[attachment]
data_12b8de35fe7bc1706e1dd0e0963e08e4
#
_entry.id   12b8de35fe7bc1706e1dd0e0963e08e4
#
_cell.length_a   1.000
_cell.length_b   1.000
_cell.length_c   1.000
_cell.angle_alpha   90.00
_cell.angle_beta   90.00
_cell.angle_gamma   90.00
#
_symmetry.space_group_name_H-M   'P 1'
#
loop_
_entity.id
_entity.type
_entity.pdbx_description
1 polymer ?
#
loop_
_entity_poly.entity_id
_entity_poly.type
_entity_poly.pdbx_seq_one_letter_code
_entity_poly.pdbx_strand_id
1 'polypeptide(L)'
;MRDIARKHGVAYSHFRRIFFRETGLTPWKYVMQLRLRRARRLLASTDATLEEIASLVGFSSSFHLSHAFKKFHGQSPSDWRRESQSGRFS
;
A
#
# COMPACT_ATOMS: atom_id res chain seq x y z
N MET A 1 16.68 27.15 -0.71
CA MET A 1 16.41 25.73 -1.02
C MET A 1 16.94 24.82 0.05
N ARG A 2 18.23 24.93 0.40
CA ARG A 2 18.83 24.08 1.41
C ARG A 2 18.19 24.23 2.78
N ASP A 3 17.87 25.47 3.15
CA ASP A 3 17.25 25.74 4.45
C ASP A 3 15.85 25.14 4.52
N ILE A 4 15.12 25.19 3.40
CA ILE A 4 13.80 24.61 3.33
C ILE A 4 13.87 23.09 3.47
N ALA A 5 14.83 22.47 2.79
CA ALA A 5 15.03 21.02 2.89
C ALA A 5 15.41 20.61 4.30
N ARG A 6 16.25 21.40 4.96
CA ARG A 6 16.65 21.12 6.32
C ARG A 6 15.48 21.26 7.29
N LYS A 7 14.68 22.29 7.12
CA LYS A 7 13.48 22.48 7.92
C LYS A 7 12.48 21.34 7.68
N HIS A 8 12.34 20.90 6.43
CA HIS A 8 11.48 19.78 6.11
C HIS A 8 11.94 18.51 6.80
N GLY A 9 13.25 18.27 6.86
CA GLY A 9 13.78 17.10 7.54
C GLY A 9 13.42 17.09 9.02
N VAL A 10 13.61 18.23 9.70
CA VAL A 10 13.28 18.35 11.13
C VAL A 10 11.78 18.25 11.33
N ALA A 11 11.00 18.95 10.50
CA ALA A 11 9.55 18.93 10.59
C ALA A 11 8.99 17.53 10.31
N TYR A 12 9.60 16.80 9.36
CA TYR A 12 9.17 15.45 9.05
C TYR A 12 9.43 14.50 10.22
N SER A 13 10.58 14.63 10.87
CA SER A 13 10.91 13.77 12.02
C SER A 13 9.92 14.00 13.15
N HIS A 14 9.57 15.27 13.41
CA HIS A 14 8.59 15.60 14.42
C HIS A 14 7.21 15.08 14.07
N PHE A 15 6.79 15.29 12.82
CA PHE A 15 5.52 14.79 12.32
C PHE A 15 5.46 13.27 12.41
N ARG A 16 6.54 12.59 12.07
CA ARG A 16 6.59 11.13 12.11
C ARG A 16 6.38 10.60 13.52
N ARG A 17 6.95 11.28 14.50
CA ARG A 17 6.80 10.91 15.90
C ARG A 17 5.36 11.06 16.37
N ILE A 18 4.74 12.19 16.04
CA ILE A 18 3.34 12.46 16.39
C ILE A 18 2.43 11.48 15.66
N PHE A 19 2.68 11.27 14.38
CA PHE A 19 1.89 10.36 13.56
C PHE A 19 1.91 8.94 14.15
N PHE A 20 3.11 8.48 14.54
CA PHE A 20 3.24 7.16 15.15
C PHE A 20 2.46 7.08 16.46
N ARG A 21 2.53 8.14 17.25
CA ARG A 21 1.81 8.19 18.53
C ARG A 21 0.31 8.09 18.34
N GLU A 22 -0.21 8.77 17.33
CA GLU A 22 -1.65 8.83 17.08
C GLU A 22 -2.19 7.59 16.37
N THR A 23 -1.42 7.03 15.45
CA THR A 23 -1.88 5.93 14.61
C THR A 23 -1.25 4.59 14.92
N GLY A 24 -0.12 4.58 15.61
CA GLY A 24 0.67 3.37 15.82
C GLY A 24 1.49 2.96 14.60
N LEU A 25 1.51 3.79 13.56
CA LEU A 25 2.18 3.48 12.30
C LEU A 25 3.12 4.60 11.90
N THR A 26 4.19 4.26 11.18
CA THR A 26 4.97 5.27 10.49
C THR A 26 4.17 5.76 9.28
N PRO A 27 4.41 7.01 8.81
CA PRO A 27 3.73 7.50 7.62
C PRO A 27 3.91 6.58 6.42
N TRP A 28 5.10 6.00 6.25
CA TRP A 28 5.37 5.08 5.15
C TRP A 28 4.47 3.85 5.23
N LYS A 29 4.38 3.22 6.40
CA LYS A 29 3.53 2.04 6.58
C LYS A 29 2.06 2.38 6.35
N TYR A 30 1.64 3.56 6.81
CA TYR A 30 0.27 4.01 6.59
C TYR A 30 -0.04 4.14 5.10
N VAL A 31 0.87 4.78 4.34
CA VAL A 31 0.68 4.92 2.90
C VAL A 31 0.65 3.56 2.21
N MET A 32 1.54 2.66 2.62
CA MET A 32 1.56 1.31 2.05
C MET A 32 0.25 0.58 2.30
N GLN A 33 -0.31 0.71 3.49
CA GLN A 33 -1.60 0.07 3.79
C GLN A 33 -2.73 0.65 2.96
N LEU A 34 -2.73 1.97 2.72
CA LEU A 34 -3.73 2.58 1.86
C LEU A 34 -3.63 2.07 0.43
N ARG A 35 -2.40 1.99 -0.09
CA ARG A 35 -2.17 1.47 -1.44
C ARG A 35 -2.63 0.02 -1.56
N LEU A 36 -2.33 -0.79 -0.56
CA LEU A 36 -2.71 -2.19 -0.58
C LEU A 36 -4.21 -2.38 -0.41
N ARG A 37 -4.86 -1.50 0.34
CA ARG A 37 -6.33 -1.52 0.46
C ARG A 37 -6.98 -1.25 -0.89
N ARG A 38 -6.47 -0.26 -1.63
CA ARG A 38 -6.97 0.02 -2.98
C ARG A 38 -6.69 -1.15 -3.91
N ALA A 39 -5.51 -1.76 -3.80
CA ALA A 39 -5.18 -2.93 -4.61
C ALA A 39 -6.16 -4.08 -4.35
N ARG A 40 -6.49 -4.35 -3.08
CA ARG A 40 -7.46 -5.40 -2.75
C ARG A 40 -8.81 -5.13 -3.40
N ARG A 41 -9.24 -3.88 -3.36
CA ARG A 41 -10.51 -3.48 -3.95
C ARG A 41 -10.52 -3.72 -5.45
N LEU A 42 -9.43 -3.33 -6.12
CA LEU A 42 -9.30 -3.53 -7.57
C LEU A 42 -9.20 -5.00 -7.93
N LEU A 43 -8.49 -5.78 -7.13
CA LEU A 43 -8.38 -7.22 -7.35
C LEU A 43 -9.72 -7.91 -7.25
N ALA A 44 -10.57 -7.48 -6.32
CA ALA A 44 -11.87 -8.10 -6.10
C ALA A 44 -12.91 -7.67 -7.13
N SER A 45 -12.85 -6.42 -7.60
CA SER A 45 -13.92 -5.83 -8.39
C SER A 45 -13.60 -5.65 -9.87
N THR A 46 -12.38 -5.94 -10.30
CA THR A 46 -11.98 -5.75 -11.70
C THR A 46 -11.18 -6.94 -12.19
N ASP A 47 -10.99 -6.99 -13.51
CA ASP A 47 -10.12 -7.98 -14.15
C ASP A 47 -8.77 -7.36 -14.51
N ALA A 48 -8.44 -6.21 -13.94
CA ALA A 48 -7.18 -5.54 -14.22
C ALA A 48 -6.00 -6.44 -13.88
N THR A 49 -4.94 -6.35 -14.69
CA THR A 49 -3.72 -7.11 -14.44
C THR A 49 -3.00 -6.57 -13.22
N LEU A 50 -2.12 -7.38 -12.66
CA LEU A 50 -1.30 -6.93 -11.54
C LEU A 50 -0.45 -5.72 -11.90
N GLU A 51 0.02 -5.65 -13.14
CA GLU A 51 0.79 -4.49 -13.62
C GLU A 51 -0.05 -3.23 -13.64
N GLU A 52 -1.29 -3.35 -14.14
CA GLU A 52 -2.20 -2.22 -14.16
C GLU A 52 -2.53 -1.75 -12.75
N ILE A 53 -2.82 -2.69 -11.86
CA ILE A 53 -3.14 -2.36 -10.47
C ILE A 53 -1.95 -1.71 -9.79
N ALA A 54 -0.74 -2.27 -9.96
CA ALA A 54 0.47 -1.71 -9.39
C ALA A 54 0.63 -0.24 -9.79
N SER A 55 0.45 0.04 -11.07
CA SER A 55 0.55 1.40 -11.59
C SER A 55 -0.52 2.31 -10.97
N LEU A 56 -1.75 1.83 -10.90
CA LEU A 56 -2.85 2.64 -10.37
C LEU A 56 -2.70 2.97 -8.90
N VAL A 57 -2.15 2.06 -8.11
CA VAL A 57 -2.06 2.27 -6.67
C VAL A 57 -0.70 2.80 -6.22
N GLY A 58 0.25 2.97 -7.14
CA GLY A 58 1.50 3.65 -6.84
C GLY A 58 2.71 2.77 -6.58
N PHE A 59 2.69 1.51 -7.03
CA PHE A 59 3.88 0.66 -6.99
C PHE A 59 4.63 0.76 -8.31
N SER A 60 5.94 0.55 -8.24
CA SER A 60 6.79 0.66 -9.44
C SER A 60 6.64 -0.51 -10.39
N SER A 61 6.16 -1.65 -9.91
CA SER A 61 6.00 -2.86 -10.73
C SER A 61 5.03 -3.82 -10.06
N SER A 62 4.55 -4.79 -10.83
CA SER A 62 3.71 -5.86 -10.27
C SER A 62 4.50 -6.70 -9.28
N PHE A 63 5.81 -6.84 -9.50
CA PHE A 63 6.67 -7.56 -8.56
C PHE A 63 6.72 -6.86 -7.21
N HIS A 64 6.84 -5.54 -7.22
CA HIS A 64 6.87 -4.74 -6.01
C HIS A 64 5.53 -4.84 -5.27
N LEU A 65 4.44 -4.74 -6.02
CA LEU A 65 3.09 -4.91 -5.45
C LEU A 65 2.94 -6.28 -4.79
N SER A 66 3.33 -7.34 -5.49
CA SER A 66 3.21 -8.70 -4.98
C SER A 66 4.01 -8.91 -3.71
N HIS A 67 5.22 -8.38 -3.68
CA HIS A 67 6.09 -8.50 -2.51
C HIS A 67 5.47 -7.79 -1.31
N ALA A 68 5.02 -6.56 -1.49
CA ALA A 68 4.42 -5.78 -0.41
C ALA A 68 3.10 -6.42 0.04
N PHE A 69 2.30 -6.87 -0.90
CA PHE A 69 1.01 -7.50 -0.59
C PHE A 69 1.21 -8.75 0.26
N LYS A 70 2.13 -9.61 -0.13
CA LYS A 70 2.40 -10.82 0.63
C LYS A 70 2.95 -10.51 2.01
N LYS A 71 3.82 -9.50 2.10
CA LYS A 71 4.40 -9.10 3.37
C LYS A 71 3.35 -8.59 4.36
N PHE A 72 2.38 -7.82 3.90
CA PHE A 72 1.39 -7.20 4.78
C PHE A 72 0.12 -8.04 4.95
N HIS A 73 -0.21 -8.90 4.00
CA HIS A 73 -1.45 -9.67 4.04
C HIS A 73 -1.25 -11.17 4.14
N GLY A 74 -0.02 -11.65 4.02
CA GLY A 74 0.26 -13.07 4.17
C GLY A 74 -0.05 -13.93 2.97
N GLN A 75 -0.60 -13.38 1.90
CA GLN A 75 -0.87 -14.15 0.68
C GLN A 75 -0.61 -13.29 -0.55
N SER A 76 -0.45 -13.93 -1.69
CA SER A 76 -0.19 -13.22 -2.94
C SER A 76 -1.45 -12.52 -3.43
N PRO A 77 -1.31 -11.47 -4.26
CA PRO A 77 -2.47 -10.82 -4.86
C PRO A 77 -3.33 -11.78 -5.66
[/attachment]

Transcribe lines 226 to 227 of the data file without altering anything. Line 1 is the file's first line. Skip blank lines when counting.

N SER A 66 3.33 -7.34 -5.49
CA SER A 66 3.21 -8.70 -4.98